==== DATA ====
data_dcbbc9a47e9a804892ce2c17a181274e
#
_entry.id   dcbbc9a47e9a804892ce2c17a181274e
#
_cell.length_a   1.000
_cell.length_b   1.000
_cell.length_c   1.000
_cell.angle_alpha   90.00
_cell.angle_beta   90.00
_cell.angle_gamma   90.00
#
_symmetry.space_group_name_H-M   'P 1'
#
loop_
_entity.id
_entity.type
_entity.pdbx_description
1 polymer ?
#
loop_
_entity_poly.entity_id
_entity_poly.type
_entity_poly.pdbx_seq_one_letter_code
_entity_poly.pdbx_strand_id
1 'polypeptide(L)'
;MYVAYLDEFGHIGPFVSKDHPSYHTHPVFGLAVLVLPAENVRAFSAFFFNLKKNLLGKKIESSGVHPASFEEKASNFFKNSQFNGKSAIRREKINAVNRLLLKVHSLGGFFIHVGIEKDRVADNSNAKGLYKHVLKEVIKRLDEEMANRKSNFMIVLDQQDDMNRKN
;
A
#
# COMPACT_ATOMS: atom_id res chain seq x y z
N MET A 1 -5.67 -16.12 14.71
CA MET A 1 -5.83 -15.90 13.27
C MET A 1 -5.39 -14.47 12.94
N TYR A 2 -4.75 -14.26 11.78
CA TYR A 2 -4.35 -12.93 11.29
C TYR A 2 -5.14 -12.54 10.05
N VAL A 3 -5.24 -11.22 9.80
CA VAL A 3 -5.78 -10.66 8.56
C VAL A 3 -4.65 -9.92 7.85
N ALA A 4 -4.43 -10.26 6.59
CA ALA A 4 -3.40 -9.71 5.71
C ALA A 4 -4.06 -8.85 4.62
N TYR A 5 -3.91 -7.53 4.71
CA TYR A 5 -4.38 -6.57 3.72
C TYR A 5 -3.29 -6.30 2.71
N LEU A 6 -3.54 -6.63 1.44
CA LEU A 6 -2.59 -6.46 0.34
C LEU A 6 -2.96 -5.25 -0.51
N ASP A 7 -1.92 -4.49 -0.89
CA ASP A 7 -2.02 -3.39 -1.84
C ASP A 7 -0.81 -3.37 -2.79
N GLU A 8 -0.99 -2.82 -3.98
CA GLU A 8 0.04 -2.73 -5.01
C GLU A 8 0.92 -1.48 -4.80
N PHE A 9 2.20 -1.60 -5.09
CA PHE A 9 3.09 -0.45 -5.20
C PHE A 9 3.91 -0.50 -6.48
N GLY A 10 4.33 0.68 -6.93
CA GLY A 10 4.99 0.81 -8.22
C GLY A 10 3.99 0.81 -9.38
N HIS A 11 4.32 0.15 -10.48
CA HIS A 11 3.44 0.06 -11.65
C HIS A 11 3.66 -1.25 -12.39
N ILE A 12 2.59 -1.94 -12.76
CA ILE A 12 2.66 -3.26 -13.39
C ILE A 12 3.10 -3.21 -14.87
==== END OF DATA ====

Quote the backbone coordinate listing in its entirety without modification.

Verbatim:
data_dcbbc9a47e9a804892ce2c17a181274e
#
_entry.id   dcbbc9a47e9a804892ce2c17a181274e
#
_cell.length_a   1.000
_cell.length_b   1.000
_cell.length_c   1.000
_cell.angle_alpha   90.00
_cell.angle_beta   90.00
_cell.angle_gamma   90.00
#
_symmetry.space_group_name_H-M   'P 1'
#
loop_
_entity.id
_entity.type
_entity.pdbx_description
1 polymer ?
#
loop_
_entity_poly.entity_id
_entity_poly.type
_entity_poly.pdbx_seq_one_letter_code
_entity_poly.pdbx_strand_id
1 'polypeptide(L)'
;MYVAYLDEFGHIGPFVSKDHPSYHTHPVFGLAVLVLPAENVRAFSAFFFNLKKNLLGKKIESSGVHPASFEEKASNFFKNSQFNGKSAIRREKINAVNRLLLKVHSLGGFFIHVGIEKDRVADNSNAKGLYKHVLKEVIKRLDEEMANRKSNFMIVLDQQDDMNRKN
;
A
#
# COMPACT_ATOMS: atom_id res chain seq x y z
N MET A 1 -5.67 -16.12 14.71
CA MET A 1 -5.83 -15.90 13.27
C MET A 1 -5.39 -14.47 12.94
N TYR A 2 -4.75 -14.26 11.78
CA TYR A 2 -4.35 -12.93 11.29
C TYR A 2 -5.14 -12.54 10.05
N VAL A 3 -5.24 -11.22 9.80
CA VAL A 3 -5.78 -10.66 8.56
C VAL A 3 -4.65 -9.92 7.85
N ALA A 4 -4.43 -10.26 6.59
CA ALA A 4 -3.40 -9.71 5.71
C ALA A 4 -4.06 -8.85 4.62
N TYR A 5 -3.91 -7.53 4.71
CA TYR A 5 -4.38 -6.57 3.72
C TYR A 5 -3.29 -6.30 2.71
N LEU A 6 -3.54 -6.63 1.44
CA LEU A 6 -2.59 -6.46 0.34
C LEU A 6 -2.96 -5.25 -0.51
N ASP A 7 -1.92 -4.49 -0.89
CA ASP A 7 -2.02 -3.39 -1.84
C ASP A 7 -0.81 -3.37 -2.79
N GLU A 8 -0.99 -2.82 -3.98
CA GLU A 8 0.04 -2.73 -5.01
C GLU A 8 0.92 -1.48 -4.80
N PHE A 9 2.20 -1.60 -5.09
CA PHE A 9 3.09 -0.45 -5.20
C PHE A 9 3.91 -0.50 -6.48
N GLY A 10 4.33 0.68 -6.93
CA GLY A 10 4.99 0.81 -8.22
C GLY A 10 3.99 0.81 -9.38
N HIS A 11 4.32 0.15 -10.48
CA HIS A 11 3.44 0.06 -11.65
C HIS A 11 3.66 -1.25 -12.39
N ILE A 12 2.59 -1.94 -12.76
CA ILE A 12 2.66 -3.26 -13.39
C ILE A 12 3.10 -3.21 -14.87